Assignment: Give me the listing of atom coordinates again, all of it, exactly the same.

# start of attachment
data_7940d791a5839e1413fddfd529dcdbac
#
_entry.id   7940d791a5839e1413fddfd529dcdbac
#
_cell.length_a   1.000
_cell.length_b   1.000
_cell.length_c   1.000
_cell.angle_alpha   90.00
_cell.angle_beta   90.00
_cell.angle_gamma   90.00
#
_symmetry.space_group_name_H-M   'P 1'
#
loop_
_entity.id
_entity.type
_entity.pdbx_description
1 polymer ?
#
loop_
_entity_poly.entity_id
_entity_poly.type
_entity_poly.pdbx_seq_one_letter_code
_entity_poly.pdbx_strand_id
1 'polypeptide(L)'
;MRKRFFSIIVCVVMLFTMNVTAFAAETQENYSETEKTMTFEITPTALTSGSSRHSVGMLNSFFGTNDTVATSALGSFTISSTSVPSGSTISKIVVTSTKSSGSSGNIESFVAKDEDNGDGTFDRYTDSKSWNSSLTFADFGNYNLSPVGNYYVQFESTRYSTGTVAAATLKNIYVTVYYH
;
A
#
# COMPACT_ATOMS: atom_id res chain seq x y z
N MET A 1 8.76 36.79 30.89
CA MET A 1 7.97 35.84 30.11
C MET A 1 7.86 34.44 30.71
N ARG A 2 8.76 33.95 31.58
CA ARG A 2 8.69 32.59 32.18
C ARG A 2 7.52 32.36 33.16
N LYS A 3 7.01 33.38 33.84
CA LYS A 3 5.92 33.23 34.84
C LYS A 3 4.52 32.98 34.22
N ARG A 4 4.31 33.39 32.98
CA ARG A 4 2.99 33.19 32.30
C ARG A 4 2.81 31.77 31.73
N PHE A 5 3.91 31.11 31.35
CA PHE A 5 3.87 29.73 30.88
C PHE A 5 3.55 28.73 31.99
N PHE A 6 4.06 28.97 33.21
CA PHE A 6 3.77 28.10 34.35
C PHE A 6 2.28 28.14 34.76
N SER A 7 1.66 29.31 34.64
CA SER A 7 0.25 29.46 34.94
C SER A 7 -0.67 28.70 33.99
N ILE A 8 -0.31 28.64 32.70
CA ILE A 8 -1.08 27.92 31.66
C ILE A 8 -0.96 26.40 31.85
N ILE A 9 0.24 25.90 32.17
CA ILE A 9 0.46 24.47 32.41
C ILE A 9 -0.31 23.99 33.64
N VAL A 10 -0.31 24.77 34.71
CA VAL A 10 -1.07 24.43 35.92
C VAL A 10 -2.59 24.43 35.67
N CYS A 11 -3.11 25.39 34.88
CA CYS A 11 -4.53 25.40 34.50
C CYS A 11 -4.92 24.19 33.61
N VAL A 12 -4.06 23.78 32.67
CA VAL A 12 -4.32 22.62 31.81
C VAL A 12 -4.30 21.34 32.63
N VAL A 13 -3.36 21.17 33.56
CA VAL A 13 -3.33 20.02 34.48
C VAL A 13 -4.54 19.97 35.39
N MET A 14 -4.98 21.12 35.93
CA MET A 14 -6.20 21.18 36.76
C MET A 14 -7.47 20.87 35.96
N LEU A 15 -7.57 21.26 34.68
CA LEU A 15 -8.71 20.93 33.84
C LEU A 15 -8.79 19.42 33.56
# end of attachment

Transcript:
data_7940d791a5839e1413fddfd529dcdbac
#
_entry.id   7940d791a5839e1413fddfd529dcdbac
#
_cell.length_a   1.000
_cell.length_b   1.000
_cell.length_c   1.000
_cell.angle_alpha   90.00
_cell.angle_beta   90.00
_cell.angle_gamma   90.00
#
_symmetry.space_group_name_H-M   'P 1'
#
loop_
_entity.id
_entity.type
_entity.pdbx_description
1 polymer ?
#
loop_
_entity_poly.entity_id
_entity_poly.type
_entity_poly.pdbx_seq_one_letter_code
_entity_poly.pdbx_strand_id
1 'polypeptide(L)'
;MRKRFFSIIVCVVMLFTMNVTAFAAETQENYSETEKTMTFEITPTALTSGSSRHSVGMLNSFFGTNDTVATSALGSFTISSTSVPSGSTISKIVVTSTKSSGSSGNIESFVAKDEDNGDGTFDRYTDSKSWNSSLTFADFGNYNLSPVGNYYVQFESTRYSTGTVAAATLKNIYVTVYYH
;
A
#
# COMPACT_ATOMS: atom_id res chain seq x y z
N MET A 1 8.76 36.79 30.89
CA MET A 1 7.97 35.84 30.11
C MET A 1 7.86 34.44 30.71
N ARG A 2 8.76 33.95 31.58
CA ARG A 2 8.69 32.59 32.18
C ARG A 2 7.52 32.36 33.16
N LYS A 3 7.01 33.38 33.84
CA LYS A 3 5.92 33.23 34.84
C LYS A 3 4.52 32.98 34.22
N ARG A 4 4.31 33.39 32.98
CA ARG A 4 2.99 33.19 32.30
C ARG A 4 2.81 31.77 31.73
N PHE A 5 3.91 31.11 31.35
CA PHE A 5 3.87 29.73 30.88
C PHE A 5 3.55 28.73 31.99
N PHE A 6 4.06 28.97 33.21
CA PHE A 6 3.77 28.10 34.35
C PHE A 6 2.28 28.14 34.76
N SER A 7 1.66 29.31 34.64
CA SER A 7 0.25 29.46 34.94
C SER A 7 -0.67 28.70 33.99
N ILE A 8 -0.31 28.64 32.70
CA ILE A 8 -1.08 27.92 31.66
C ILE A 8 -0.96 26.40 31.85
N ILE A 9 0.24 25.90 32.17
CA ILE A 9 0.46 24.47 32.41
C ILE A 9 -0.31 23.99 33.64
N VAL A 10 -0.31 24.77 34.71
CA VAL A 10 -1.07 24.43 35.92
C VAL A 10 -2.59 24.43 35.67
N CYS A 11 -3.11 25.39 34.88
CA CYS A 11 -4.53 25.40 34.50
C CYS A 11 -4.92 24.19 33.61
N VAL A 12 -4.06 23.78 32.67
CA VAL A 12 -4.32 22.62 31.81
C VAL A 12 -4.30 21.34 32.63
N VAL A 13 -3.36 21.17 33.56
CA VAL A 13 -3.33 20.02 34.48
C VAL A 13 -4.54 19.97 35.39
N MET A 14 -4.98 21.12 35.93
CA MET A 14 -6.20 21.18 36.76
C MET A 14 -7.47 20.87 35.96
N LEU A 15 -7.57 21.26 34.68
CA LEU A 15 -8.71 20.93 33.84
C LEU A 15 -8.79 19.42 33.56